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The Fairmount Line commuter rail train, pulling into Talbot Avenue Station.

Part 5: Assessing Proposed Expansions for New Lines

In the previous entry, we addressed the Orange Line’s challenges, proposed extending it along the Needham Line to Needham Junction with a new station at Millennium Park, and discussed an alternative branch of the Green Line’s D branch to Needham Heights. We also explored extending the Orange Line from Oak Grove through Melrose to Wakefield, replacing some Haverhill commuter rail stops to reduce congestion.

The push for improvements to Boston’s T lines has led to the proposal of two new rapid transit lines, expected to significantly boost the existing network.

The first proposal, informally known as the Indigo Line, intends to replace the entire Fairmount commuter rail line, including all its stops.

The new line would intersect with Providence, Stoughton, Franklin, and Foxboro commuter rail lines, with an additional stop at River Street being considered.

The Indigo Line would then follow the Franklin Line right-of-way up to Dedham Corporate Center, with a stop at Endicott. In Boston, it would continue along the former Fairmount line to South Station, linking with the Red Line, before tunneling next to I-93 to North Station. This would provide a long-awaited direct rapid transit connection between the two rail hubs.

Meanwhile, another significant proposal focuses on the Boston urban ring rapid transit line, which would materialize as an above-ground light-rail system, dubbed the Yellow Line. This line seeks to establish robust connections for communities surrounding downtown Boston, like Roxbury, South Boston, and Chelsea.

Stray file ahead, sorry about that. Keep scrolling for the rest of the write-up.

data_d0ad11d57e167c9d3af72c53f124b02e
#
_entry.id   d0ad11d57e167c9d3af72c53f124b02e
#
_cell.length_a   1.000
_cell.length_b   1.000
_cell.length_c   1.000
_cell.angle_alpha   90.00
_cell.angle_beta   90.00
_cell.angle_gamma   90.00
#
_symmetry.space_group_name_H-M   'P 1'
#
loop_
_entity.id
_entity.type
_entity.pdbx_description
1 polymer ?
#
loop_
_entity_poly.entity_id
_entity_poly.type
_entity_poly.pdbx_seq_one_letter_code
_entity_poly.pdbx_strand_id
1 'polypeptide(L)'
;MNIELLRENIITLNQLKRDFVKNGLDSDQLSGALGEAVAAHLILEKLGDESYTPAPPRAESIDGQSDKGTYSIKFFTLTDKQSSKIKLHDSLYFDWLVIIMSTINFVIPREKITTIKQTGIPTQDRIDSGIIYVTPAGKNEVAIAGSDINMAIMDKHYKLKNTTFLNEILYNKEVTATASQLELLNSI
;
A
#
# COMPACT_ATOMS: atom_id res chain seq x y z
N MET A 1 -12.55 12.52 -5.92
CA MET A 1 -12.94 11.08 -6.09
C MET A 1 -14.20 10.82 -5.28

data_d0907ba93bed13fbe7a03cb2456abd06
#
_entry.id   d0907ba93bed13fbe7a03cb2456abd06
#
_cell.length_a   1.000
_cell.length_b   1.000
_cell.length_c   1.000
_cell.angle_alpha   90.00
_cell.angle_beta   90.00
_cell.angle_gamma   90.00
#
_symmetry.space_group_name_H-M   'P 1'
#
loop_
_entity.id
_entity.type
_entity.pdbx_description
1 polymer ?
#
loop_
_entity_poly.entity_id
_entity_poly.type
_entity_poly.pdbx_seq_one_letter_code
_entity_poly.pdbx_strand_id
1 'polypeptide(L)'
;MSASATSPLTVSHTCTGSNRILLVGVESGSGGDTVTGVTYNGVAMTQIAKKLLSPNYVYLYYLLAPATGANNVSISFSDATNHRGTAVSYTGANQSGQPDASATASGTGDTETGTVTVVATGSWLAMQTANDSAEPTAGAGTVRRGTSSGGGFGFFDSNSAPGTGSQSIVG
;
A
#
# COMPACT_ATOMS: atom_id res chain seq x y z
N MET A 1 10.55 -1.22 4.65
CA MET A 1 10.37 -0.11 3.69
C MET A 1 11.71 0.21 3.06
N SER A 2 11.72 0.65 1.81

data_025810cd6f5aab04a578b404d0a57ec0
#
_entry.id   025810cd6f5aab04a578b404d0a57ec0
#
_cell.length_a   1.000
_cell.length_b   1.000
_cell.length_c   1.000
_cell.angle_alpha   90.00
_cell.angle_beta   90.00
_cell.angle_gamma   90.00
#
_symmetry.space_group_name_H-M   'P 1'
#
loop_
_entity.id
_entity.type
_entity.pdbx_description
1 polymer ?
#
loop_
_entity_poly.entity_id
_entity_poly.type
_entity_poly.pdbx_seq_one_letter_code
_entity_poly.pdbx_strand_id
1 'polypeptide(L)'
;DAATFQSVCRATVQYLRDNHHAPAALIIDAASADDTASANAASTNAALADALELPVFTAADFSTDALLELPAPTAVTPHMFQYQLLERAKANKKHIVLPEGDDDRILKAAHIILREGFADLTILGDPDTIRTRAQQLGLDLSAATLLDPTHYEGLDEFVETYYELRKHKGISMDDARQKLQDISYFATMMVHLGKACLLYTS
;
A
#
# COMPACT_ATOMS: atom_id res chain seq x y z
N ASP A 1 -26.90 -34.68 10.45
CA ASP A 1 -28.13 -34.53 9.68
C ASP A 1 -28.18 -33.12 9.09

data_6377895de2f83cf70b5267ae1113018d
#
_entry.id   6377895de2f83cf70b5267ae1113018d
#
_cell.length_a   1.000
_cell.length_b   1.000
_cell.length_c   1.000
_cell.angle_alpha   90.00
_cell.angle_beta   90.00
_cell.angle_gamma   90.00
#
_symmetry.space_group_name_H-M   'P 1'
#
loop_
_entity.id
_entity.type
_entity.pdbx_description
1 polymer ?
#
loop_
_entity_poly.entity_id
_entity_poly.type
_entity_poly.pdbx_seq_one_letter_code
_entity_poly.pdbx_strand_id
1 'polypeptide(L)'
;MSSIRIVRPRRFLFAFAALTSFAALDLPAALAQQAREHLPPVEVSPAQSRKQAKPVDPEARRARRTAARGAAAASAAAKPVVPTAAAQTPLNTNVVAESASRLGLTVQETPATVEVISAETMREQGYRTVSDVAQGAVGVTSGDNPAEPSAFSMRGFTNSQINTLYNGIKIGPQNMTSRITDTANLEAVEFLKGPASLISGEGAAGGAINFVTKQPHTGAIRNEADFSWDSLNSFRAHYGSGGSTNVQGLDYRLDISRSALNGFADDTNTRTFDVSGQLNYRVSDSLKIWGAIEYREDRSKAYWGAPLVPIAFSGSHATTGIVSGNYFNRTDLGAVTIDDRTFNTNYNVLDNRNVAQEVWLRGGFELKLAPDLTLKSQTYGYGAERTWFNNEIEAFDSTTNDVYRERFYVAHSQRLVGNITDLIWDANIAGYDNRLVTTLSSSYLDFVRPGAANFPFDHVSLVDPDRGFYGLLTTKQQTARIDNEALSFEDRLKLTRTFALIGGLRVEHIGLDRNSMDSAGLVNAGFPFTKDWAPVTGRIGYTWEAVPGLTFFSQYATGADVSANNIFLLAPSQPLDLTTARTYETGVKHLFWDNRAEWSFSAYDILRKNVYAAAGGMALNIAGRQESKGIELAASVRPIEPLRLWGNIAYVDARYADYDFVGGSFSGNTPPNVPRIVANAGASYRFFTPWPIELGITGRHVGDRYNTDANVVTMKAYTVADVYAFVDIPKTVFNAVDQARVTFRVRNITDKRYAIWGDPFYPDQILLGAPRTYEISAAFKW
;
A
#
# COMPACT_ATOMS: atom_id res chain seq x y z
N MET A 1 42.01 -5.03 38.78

The Yellow Line would commence at the waterfront area, traverse through South Boston, Lower Roxbury, and Fenway, meeting up with the Red, Indigo, and Orange Lines, and all the Green Line branches en route.

It would then proceed towards Cambridgeport, Inman Square, and along the Newburyport/Rockport commuter rail line, replacing the Silver Line Busway, before heading to Logan Airport (meeting with the Blue Line) and servicing all four main Logan Airport terminals.


These proposals stem from the recognition of mass transit as the future of urban travel. With multiple studies indicating the potential of new rapid transit lines to provide more jobs and spur economic growth, especially in lower-income areas, the positive impacts of these proposals could be far-reaching.

They could reduce car usage, decrease traffic, and increase the safety of biking and pedestrians. In fact, these expansions promise to bring world-class transit to a world-class city, Boston.

It should be noted that these proposals, including the Lynn extension, Indigo Line, and urban ring, have been suggested by various sources and are currently under discussion.

Whatever transpires, one thing is certain—the MBTA needs an overhaul. The sooner the better.

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